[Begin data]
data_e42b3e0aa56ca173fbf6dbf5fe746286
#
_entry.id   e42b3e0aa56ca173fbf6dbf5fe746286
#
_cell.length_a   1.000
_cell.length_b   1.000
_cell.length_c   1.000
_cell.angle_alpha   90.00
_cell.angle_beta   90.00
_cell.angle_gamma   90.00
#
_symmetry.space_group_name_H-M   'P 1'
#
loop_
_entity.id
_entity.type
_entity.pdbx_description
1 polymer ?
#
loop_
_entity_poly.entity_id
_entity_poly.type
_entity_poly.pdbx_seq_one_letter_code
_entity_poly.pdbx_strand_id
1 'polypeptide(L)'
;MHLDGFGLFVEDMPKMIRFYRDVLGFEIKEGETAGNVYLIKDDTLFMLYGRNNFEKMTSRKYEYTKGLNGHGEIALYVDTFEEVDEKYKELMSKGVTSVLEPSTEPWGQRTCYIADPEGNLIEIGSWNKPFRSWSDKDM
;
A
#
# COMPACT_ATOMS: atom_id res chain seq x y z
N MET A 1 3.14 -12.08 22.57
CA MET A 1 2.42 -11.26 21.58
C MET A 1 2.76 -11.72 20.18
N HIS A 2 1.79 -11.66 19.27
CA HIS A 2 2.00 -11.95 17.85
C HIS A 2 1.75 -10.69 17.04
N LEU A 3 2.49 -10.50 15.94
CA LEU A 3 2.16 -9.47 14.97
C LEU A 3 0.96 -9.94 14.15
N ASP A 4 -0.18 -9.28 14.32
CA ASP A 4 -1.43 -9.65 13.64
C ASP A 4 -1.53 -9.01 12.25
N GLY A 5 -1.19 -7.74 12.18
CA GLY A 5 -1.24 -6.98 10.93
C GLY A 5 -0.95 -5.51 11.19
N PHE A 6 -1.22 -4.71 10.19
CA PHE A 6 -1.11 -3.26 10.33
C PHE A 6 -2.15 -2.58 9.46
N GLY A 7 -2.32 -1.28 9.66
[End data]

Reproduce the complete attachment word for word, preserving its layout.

data_e42b3e0aa56ca173fbf6dbf5fe746286
#
_entry.id   e42b3e0aa56ca173fbf6dbf5fe746286
#
_cell.length_a   1.000
_cell.length_b   1.000
_cell.length_c   1.000
_cell.angle_alpha   90.00
_cell.angle_beta   90.00
_cell.angle_gamma   90.00
#
_symmetry.space_group_name_H-M   'P 1'
#
loop_
_entity.id
_entity.type
_entity.pdbx_description
1 polymer ?
#
loop_
_entity_poly.entity_id
_entity_poly.type
_entity_poly.pdbx_seq_one_letter_code
_entity_poly.pdbx_strand_id
1 'polypeptide(L)'
;MHLDGFGLFVEDMPKMIRFYRDVLGFEIKEGETAGNVYLIKDDTLFMLYGRNNFEKMTSRKYEYTKGLNGHGEIALYVDTFEEVDEKYKELMSKGVTSVLEPSTEPWGQRTCYIADPEGNLIEIGSWNKPFRSWSDKDM
;
A
#
# COMPACT_ATOMS: atom_id res chain seq x y z
N MET A 1 3.14 -12.08 22.57
CA MET A 1 2.42 -11.26 21.58
C MET A 1 2.76 -11.72 20.18
N HIS A 2 1.79 -11.66 19.27
CA HIS A 2 2.00 -11.95 17.85
C HIS A 2 1.75 -10.69 17.04
N LEU A 3 2.49 -10.50 15.94
CA LEU A 3 2.16 -9.47 14.97
C LEU A 3 0.96 -9.94 14.15
N ASP A 4 -0.18 -9.28 14.32
CA ASP A 4 -1.43 -9.65 13.64
C ASP A 4 -1.53 -9.01 12.25
N GLY A 5 -1.19 -7.74 12.18
CA GLY A 5 -1.24 -6.98 10.93
C GLY A 5 -0.95 -5.51 11.19
N PHE A 6 -1.22 -4.71 10.19
CA PHE A 6 -1.11 -3.26 10.33
C PHE A 6 -2.15 -2.58 9.46
N GLY A 7 -2.32 -1.28 9.66